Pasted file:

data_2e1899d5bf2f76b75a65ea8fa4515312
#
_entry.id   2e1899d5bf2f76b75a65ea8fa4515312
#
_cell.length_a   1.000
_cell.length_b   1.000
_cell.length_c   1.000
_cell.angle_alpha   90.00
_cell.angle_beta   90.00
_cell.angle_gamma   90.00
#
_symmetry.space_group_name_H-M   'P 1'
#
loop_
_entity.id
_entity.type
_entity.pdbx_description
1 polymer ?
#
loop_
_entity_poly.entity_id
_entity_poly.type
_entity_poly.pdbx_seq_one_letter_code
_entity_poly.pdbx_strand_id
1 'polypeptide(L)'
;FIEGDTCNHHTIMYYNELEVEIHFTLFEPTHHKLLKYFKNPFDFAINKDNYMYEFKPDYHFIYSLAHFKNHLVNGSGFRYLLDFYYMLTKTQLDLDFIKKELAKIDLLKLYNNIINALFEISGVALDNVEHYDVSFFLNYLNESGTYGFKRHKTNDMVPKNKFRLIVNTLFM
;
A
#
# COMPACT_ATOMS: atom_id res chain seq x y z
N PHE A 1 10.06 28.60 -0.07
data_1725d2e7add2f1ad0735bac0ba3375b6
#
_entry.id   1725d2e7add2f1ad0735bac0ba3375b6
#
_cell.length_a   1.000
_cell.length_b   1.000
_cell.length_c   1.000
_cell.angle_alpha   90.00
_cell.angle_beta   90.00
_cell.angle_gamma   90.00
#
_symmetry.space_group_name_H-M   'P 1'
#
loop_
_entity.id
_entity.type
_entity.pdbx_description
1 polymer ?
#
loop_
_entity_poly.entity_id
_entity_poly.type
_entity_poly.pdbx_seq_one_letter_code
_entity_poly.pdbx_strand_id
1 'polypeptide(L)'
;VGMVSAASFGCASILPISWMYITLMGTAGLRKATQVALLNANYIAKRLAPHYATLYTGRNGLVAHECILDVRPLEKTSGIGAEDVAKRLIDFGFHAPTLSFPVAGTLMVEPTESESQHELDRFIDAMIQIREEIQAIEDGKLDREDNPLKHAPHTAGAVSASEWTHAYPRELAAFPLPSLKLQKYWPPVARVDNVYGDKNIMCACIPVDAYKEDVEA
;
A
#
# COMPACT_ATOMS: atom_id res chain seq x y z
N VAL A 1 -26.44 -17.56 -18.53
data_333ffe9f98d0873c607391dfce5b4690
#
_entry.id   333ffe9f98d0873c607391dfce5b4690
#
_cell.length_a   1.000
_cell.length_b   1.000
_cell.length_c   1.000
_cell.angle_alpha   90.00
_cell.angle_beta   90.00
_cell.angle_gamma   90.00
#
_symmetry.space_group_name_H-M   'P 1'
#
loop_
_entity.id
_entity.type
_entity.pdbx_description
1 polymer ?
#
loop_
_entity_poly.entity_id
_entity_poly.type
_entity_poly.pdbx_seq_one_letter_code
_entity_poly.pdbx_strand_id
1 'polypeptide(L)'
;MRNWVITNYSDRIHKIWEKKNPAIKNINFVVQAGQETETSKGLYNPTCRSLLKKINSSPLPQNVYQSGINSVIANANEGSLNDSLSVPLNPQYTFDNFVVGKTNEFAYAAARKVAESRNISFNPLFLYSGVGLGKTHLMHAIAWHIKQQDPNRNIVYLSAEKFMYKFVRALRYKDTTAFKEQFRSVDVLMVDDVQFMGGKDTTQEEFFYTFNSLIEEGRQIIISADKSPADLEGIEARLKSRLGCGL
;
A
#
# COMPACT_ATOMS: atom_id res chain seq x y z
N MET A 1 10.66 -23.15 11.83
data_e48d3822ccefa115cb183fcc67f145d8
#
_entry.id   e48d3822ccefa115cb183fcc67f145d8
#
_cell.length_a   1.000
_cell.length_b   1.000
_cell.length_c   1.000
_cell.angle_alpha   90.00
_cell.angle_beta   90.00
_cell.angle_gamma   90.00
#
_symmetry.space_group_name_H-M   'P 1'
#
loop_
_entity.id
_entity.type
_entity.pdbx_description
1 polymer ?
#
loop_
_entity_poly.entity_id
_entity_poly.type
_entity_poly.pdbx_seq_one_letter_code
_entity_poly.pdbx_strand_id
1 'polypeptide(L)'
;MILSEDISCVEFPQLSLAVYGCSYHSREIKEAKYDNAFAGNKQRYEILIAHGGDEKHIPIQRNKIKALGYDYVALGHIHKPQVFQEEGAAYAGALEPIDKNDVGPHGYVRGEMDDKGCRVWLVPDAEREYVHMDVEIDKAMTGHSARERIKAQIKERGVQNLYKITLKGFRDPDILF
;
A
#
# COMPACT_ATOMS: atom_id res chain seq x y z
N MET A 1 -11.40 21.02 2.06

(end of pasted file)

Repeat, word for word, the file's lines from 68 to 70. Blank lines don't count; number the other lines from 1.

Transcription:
_cell.length_b   1.000
_cell.length_c   1.000
_cell.angle_alpha   90.00